When we're looking for a new job, are we working harder than we need to? Presenter Trish Pratt, executive and career development coach, started her interactive discussion by asking that question. Throughout the presentation, she helped us to identify ways in which we could be "driving with the brakes on" and showed us ways to overcome some of the psychological obstacles we might create.
Explaining that searching for a job can be a good way to learn more about ourselves, Trish outlined some job search strategies that can help us to feel more positive about our search. First, a resume summarizes your skills and experience. Networking meetings are a good venue for introducing yourself and letting people know what you're looking for. Job websites such as Indeed and Monster, on-line applications and social networking sites like LinkedIn are all helpful avenues for learning about available jobs. And finally, it's critical to follow up on leads, job openings and referrals promptly.
Noting that the job seeker is the driver of each strategy, Trish stressed the importance of several key factors for success. Your confidence in your resume, abilities, and connections, your attitude towards your search, the clarity of your objectives, your level of organization as you navigate your search, your focus and follow-through can all shape your path forward. The stories you tell yourself help to clarify how you're thinking. Thestrategies you choose, your beliefs and perspectives, your feelings, perceptions, habits (do we apologize too much, for example?), and patterns (ways of approaching and responding to challenges and opportunities) are all key components to your job search.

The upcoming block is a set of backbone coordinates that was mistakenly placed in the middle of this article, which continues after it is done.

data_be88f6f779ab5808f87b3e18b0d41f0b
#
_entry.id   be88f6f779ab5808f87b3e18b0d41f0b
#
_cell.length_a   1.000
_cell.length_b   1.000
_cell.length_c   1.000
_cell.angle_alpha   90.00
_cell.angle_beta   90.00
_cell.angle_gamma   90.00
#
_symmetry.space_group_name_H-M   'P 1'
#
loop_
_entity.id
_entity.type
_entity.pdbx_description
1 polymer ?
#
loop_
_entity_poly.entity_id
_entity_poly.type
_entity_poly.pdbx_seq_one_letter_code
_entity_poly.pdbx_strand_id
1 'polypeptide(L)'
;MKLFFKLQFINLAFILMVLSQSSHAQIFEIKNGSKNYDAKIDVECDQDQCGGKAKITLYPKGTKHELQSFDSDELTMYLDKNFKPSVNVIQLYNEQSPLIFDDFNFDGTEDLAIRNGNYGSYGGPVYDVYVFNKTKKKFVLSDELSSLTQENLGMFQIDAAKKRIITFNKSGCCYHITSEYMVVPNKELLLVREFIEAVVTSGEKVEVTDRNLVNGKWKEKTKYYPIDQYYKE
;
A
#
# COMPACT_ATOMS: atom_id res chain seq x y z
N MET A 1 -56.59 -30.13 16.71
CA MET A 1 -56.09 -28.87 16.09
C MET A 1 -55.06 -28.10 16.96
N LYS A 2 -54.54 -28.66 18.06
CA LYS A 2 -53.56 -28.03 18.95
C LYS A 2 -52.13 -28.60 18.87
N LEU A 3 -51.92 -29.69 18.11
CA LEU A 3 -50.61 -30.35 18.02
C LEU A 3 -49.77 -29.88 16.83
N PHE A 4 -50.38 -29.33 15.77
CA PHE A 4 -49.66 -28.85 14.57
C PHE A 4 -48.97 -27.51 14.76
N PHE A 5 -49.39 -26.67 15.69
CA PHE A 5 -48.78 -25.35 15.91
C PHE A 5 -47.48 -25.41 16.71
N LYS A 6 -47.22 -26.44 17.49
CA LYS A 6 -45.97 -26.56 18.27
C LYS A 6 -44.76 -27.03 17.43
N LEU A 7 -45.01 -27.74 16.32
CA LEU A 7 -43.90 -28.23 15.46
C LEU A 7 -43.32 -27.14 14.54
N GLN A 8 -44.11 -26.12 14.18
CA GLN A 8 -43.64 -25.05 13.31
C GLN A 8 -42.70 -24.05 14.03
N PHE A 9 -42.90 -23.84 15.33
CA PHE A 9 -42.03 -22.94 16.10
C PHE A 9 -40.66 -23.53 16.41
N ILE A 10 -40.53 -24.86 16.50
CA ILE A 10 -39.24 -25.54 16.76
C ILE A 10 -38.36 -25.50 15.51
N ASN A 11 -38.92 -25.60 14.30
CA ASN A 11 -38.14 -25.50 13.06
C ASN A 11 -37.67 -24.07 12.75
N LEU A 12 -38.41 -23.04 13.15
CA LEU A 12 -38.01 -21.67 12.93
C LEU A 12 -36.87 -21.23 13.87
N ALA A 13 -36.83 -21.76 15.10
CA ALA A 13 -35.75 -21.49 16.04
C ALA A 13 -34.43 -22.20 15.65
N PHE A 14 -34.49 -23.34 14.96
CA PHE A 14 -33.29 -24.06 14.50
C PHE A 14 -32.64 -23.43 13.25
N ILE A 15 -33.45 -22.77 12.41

If you notice that there are interview questions that you dread, that you're wondering if you really want the job or career path you're looking for, that your tool set or skill level isn't as current as it used to be, that your resume doesn't inspire your confidence, that you're still thinking about a "flub" you made on a past interview, or that you're not following up on a lead, job posting or interview, then it's likely that you're "driving with the brakes on." So to keep your job search in "Drive," check in with yourself daily to notice quickly if the brakes are on. If you're using strategies that you don't feel good about, it's helpful to distinguish facts from perceptions. Engaging in physical activity and doing something fun every day boost your energy level. Stay connected to your support group, and remember the value you bring to your work. Volunteering can be a great way to keep your skills fresh and may lead to some new networking connections. And you can even hire a coach!
Posted by Cynthia Carlson, WIN Coordinator